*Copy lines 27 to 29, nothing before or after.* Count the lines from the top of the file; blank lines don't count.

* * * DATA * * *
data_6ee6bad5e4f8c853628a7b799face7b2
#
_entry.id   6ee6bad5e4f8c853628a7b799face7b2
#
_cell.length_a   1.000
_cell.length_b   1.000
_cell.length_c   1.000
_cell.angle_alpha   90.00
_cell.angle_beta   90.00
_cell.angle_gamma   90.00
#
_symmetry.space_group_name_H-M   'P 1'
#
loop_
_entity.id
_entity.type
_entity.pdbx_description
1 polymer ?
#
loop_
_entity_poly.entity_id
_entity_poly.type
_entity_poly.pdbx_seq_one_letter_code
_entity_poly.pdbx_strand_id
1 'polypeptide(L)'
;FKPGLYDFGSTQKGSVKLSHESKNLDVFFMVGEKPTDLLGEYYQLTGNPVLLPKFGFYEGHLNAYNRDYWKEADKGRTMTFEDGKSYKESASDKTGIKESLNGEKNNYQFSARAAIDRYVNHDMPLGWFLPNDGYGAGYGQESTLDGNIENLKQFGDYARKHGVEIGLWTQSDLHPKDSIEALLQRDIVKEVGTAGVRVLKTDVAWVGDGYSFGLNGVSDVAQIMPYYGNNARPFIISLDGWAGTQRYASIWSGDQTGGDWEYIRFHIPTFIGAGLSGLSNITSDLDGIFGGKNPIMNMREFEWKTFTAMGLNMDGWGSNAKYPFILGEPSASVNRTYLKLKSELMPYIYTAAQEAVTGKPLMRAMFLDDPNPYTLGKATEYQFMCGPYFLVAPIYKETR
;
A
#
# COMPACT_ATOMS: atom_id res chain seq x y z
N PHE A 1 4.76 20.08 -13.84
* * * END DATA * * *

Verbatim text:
;
A
#